All of those were anticipated to some degree. But none was as high profile as the cut of d'Arnaud, who impressed the Mets throughout his first spring in the organization.
"He played very well," general manager Sandy Alderson said of d'Arnaud, who headlined the trade that sent R.A. Dickey to Toronto. "He met all of our expectations, which I think for the organization and Mets fans, were fairly high. He did a very nice job, and we're hopeful he'll have a long career in New York.
Over six weeks in big league camp, d'Arnaud hit .343 with four doubles in 35 at-bats, drawing rave reviews for his work behind the plate. Jon Niese, Matt Harvey and Zack Wheeler in particular developed rapports with d'Arnaud, who figures to catch a majority of their pitches over the next half-dozen years. The Mets saw him grow visibly even from mid-February to late March.
At Triple-A Las Vegas, a power hitter's haven, d'Arnaud has a chance to post gaudy offensive numbers in the middle of the lineup. If he does, the Mets will not wait long to promote him; they only want to ensure that he does not receive enough service time to become a Super Two arbitration player, which would potentially cost the organization millions of dollars and a year of team control.
In the interim, the Mets will proceed with an Opening Day catching alignment of John Buck and Anthony Recker. Buck, a nine-year veteran who also has enjoyed a strong spring, will receive the lion's share of work as long as he is healthy. Alderson noted that the Mets have "a big investment" in Buck, whose spring responsibilities included mentoring d'Arnaud, the man the Mets hope will eventually replace him.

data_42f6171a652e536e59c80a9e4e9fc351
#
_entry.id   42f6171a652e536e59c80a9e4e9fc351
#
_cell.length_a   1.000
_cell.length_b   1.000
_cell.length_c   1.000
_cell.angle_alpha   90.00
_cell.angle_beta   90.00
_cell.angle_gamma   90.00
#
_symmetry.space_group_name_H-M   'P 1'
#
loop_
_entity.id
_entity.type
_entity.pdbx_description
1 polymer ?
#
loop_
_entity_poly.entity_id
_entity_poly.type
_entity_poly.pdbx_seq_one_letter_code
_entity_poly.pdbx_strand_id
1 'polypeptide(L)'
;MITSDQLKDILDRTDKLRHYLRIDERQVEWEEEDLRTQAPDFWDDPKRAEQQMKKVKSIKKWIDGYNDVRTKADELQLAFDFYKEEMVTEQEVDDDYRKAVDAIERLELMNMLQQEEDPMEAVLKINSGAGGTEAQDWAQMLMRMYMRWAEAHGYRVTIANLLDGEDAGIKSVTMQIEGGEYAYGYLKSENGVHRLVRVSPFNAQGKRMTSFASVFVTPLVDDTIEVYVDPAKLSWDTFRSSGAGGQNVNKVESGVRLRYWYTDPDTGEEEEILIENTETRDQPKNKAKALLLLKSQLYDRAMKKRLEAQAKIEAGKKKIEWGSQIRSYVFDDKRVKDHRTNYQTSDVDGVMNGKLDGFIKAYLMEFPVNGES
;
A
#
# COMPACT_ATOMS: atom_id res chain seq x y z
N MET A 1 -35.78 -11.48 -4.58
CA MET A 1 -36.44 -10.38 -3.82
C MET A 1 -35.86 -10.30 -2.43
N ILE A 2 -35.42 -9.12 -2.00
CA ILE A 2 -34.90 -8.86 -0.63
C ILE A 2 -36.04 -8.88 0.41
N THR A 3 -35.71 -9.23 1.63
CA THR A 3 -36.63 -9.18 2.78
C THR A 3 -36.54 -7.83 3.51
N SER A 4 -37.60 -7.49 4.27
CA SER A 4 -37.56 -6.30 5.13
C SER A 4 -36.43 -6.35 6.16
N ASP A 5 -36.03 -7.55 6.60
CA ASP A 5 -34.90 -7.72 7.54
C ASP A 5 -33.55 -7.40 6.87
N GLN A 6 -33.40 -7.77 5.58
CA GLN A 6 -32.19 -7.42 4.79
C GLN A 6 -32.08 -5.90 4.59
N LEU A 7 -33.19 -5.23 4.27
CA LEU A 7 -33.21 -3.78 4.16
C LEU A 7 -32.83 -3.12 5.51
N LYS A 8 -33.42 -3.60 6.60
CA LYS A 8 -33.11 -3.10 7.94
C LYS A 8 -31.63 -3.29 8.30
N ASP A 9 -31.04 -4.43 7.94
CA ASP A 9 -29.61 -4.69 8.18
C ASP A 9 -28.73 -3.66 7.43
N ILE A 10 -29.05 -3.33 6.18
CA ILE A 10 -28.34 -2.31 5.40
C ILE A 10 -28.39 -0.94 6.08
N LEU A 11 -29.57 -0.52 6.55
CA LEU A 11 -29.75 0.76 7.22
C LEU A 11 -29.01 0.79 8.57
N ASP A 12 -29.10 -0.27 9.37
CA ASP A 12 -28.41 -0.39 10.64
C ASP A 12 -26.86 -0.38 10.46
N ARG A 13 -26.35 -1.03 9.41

"I think our pitching staff and team overall will benefit from John Buck's presence," Alderson said, "and ultimately Travis is going to be a very good player for us."
Should Buck suffer an injury, Alderson added, "Travis d'Arnaud is a frontline catcher" -- the implication being that he is next in line for promotion, regardless of service time or contract quibbles. But in an ideal world for the Mets, d'Arnaud will not resurface until at least May.
Sunday's other cuts painted a telling picture of the rest of the Opening Day roster. With Bixler and Hicks no longer around, Omar Quintanilla will make the team as the backup shortstop. And with Brown and Hoffman back in the Minors, the Mets' outfield will consist of Lucas Duda, Collin Cowgill, Marlon Byrd, Mike Baxter and Jordany Valdespin.
Seven days out from Opening Day, the Mets now have 35 players left in big league camp.